Conservation organizations like Pew Environment Group support the principle that Canadian boreal protection plans need to recognize the full rights and titles of aboriginal people to their ancestral lands. There is hope that traditional lands in the boreal forests of Ontario and Quebec — totaling as much as 190 million acres, roughly the size of Texas — will one day be made off-limits to industrial development and co-managed by aboriginal governments for traditional uses.

Another cross-cultural endeavor from the Canadians to save the boreal arrived last year, when 21 of Canada’s largest logging companies and nine leading conservation organizations announced the largest forest protection blueprint in history. That truce, spelled out in a 65-page Canadian Boreal Forest Agreement (CBFA), proposed that forest products companies would initially support protection of more than 70 million acres of vital caribou habitat originally slated for logging, and would manage more than 100 million acres under the highest standards of sustainable harvesting practices.

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Nahanni National Park in the Northwest Territories.

Photo by Steve Kallick, Pew Environment Group’s International Boreal Conservation Campaign.

This potentially world-changing experiment in conservation means that environmental organizations have stopped targeting these logging companies with negative ads and instead promote the companies’ conservation efforts. Both sides now work together in a CBFA implementation coalition. While the ultimate decisions on these lands will be made by aboriginal and provincial governments, the effort made by these progressive timber industry companies and conservation organizations to work together, instead of battling against each other, is a hopeful new model.

These bold approaches have put Canada in the forefront of forest conservation. Already since 2000, 130 million acres of Canada’s boreal forest have received permanent or interim protected status and 110 million acres have been or are in the process of being certified under the Forest Stewardship Council — the current gold-standard of sustainability certification.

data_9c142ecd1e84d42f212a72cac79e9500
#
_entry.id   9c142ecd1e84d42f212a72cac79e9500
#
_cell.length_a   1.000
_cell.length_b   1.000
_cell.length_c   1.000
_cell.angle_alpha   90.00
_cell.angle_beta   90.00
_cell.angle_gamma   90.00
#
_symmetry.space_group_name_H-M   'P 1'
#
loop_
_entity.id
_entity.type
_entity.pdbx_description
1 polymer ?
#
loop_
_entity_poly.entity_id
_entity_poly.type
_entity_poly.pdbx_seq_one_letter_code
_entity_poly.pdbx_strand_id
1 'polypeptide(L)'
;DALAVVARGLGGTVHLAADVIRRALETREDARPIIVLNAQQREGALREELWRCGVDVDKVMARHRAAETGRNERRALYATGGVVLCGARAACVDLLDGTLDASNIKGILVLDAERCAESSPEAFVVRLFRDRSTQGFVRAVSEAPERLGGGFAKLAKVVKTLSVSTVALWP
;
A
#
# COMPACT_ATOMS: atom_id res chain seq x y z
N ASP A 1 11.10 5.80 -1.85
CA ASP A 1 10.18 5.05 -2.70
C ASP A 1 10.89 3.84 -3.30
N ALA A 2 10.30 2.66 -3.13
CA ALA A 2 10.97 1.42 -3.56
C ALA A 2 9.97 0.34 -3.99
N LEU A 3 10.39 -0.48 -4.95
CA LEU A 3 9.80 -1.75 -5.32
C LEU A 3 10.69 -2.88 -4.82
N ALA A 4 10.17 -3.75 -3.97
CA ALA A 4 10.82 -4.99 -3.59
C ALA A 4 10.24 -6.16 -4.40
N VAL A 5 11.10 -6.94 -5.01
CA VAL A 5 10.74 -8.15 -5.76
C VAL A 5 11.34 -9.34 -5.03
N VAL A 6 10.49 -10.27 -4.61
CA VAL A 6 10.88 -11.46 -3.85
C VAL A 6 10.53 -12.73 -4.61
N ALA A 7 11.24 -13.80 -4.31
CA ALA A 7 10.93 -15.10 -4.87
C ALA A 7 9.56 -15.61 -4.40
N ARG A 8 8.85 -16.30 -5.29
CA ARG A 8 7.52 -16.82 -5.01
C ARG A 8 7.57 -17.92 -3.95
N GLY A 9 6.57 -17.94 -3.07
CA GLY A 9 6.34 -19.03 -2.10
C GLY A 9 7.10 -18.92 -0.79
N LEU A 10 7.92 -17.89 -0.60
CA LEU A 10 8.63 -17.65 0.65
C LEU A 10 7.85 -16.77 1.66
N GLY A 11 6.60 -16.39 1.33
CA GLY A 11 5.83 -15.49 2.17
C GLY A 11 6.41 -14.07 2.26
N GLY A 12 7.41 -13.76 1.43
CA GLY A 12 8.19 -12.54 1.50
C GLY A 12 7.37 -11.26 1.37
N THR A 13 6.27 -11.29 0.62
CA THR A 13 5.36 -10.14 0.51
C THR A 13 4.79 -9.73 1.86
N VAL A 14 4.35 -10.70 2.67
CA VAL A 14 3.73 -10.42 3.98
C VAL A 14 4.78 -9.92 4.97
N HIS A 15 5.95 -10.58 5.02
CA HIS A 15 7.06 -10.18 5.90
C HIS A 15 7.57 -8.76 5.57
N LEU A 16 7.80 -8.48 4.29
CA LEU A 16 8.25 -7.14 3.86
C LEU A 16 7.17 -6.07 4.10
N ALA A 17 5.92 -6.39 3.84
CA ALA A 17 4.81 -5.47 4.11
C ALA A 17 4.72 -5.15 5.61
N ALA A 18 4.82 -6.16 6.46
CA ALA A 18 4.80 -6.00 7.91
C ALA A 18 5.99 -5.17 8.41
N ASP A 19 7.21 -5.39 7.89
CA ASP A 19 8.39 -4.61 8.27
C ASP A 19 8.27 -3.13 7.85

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Photo of wolf in Canada’s boreal forest courtesy of Ducks Unlimited.

These conservation actions are among the largest taking place in the world today, and they mean that hundreds of millions of birds, healthy populations of caribou, bears, fish, wolves, and other wildlife will have habitat in which to raise their young.

Recognizing the need to protect very large areas of forest — and doing so in concert with aboriginal people and using new approaches — is a lesson that can be applied throughout the world. International bodies such as the United Nations, which seeks to leverage the International Year of Forests for increased conservation and better forest practices, could gain much from looking north to Canada’s boreal.

Dr. Jeff Wells is a Science Advisor for Pew Environment Group’s International Boreal Conservation Campaign. Dr. Wells received his Ph.D. in Ecology and Evolutionary Biology from Cornell University where he continues as a Visiting Fellow. Previously he served as National Bird Conservation Director for the National Audubon Society. He has published numerous scientific and popular articles and book chapters and is the author of “Birder’s Conservation Handbook: 100 North American Birds at Risk” published by Princeton University Press in 2007.

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Meet the Author

Author Photo David Max Braun
More than forty years in U.S., UK, and South African media gives David Max Braun global perspective and experience across multiple storytelling platforms. His coverage of science, nature, politics, and technology has been published/broadcast by the BBC, CNN, NPR, AP, UPI, National Geographic, TechWeb, De Telegraaf, Travel World, and Argus South African Newspapers. He has published two books and won several journalism awards. In his 22-year career at National Geographic he was VP and editor in chief of National Geographic Digital Media, and the founding editor of the National Geographic Society blog, hosting a global discussion on issues resonating with the Society's mission and initiatives. He also directed the Society side of the Fulbright-National Geographic Digital Storytelling Fellowship, awarded to Americans seeking the opportunity to spend nine months abroad, engaging local communities and sharing stories from the field with a global audience. A regular expert on National Geographic Expeditions, David also lectures on storytelling for impact. He has 120,000 followers on social media: Facebook  Twitter  LinkedIn